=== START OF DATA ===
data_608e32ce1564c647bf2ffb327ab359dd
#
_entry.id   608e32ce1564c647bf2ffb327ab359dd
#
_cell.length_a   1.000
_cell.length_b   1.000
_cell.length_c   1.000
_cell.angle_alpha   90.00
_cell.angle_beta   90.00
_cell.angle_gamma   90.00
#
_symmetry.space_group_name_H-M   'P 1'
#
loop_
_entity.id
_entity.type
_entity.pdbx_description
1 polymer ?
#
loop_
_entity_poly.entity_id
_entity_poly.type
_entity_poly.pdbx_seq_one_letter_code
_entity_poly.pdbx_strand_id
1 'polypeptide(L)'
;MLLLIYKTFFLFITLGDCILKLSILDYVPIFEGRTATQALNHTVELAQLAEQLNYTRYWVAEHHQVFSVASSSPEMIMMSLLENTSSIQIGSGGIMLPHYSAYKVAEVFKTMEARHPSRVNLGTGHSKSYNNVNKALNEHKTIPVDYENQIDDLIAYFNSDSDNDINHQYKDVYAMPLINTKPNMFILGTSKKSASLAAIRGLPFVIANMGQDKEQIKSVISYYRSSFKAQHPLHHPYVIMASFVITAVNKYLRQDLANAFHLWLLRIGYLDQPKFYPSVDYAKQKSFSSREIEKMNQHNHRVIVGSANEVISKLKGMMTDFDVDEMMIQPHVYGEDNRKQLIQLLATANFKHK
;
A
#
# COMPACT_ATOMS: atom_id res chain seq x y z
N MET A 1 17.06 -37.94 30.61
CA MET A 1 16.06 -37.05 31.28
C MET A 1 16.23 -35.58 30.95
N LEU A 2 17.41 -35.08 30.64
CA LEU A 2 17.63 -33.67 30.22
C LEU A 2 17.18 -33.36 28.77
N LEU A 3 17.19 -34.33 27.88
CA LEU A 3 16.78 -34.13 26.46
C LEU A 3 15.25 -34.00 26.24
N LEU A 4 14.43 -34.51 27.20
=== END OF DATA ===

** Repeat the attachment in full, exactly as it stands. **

data_608e32ce1564c647bf2ffb327ab359dd
#
_entry.id   608e32ce1564c647bf2ffb327ab359dd
#
_cell.length_a   1.000
_cell.length_b   1.000
_cell.length_c   1.000
_cell.angle_alpha   90.00
_cell.angle_beta   90.00
_cell.angle_gamma   90.00
#
_symmetry.space_group_name_H-M   'P 1'
#
loop_
_entity.id
_entity.type
_entity.pdbx_description
1 polymer ?
#
loop_
_entity_poly.entity_id
_entity_poly.type
_entity_poly.pdbx_seq_one_letter_code
_entity_poly.pdbx_strand_id
1 'polypeptide(L)'
;MLLLIYKTFFLFITLGDCILKLSILDYVPIFEGRTATQALNHTVELAQLAEQLNYTRYWVAEHHQVFSVASSSPEMIMMSLLENTSSIQIGSGGIMLPHYSAYKVAEVFKTMEARHPSRVNLGTGHSKSYNNVNKALNEHKTIPVDYENQIDDLIAYFNSDSDNDINHQYKDVYAMPLINTKPNMFILGTSKKSASLAAIRGLPFVIANMGQDKEQIKSVISYYRSSFKAQHPLHHPYVIMASFVITAVNKYLRQDLANAFHLWLLRIGYLDQPKFYPSVDYAKQKSFSSREIEKMNQHNHRVIVGSANEVISKLKGMMTDFDVDEMMIQPHVYGEDNRKQLIQLLATANFKHK
;
A
#
# COMPACT_ATOMS: atom_id res chain seq x y z
N MET A 1 17.06 -37.94 30.61
CA MET A 1 16.06 -37.05 31.28
C MET A 1 16.23 -35.58 30.95
N LEU A 2 17.41 -35.08 30.64
CA LEU A 2 17.63 -33.67 30.22
C LEU A 2 17.18 -33.36 28.77
N LEU A 3 17.19 -34.33 27.88
CA LEU A 3 16.78 -34.13 26.46
C LEU A 3 15.25 -34.00 26.24
N LEU A 4 14.43 -34.51 27.20